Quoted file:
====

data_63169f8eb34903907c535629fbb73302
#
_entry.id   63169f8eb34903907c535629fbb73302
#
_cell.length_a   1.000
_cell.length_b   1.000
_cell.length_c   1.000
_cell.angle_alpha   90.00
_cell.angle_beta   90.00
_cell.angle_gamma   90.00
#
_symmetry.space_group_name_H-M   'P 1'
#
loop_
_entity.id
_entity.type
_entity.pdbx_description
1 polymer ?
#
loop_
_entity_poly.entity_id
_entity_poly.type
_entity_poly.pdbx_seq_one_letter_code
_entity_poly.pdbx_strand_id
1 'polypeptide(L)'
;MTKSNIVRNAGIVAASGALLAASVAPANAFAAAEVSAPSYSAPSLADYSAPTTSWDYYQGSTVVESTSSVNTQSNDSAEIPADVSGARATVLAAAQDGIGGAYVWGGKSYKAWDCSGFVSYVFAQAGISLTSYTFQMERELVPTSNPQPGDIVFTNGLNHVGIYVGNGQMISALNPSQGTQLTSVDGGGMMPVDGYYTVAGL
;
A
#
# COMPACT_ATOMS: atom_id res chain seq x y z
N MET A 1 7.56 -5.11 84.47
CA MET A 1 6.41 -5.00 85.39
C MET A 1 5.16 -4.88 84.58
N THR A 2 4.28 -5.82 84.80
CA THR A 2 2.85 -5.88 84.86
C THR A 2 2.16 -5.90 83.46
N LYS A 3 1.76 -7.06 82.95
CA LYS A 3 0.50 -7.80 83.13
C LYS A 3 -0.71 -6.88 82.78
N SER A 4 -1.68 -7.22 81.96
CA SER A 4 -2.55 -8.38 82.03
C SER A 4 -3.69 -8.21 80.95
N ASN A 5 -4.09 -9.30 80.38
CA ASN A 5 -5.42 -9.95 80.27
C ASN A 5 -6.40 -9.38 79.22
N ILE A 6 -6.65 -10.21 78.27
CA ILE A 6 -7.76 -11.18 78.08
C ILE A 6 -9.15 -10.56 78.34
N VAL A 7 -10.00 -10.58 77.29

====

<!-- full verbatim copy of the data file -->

data_63169f8eb34903907c535629fbb73302
#
_entry.id   63169f8eb34903907c535629fbb73302
#
_cell.length_a   1.000
_cell.length_b   1.000
_cell.length_c   1.000
_cell.angle_alpha   90.00
_cell.angle_beta   90.00
_cell.angle_gamma   90.00
#
_symmetry.space_group_name_H-M   'P 1'
#
loop_
_entity.id
_entity.type
_entity.pdbx_description
1 polymer ?
#
loop_
_entity_poly.entity_id
_entity_poly.type
_entity_poly.pdbx_seq_one_letter_code
_entity_poly.pdbx_strand_id
1 'polypeptide(L)'
;MTKSNIVRNAGIVAASGALLAASVAPANAFAAAEVSAPSYSAPSLADYSAPTTSWDYYQGSTVVESTSSVNTQSNDSAEIPADVSGARATVLAAAQDGIGGAYVWGGKSYKAWDCSGFVSYVFAQAGISLTSYTFQMERELVPTSNPQPGDIVFTNGLNHVGIYVGNGQMISALNPSQGTQLTSVDGGGMMPVDGYYTVAGL
;
A
#
# COMPACT_ATOMS: atom_id res chain seq x y z
N MET A 1 7.56 -5.11 84.47
CA MET A 1 6.41 -5.00 85.39
C MET A 1 5.16 -4.88 84.58
N THR A 2 4.28 -5.82 84.80
CA THR A 2 2.85 -5.88 84.86
C THR A 2 2.16 -5.90 83.46
N LYS A 3 1.76 -7.06 82.95
CA LYS A 3 0.50 -7.80 83.13
C LYS A 3 -0.71 -6.88 82.78
N SER A 4 -1.68 -7.22 81.96
CA SER A 4 -2.55 -8.38 82.03
C SER A 4 -3.69 -8.21 80.95
N ASN A 5 -4.09 -9.30 80.38
CA ASN A 5 -5.42 -9.95 80.27
C ASN A 5 -6.40 -9.38 79.22
N ILE A 6 -6.65 -10.21 78.27
CA ILE A 6 -7.76 -11.18 78.08
C ILE A 6 -9.15 -10.56 78.34
N VAL A 7 -10.00 -10.58 77.29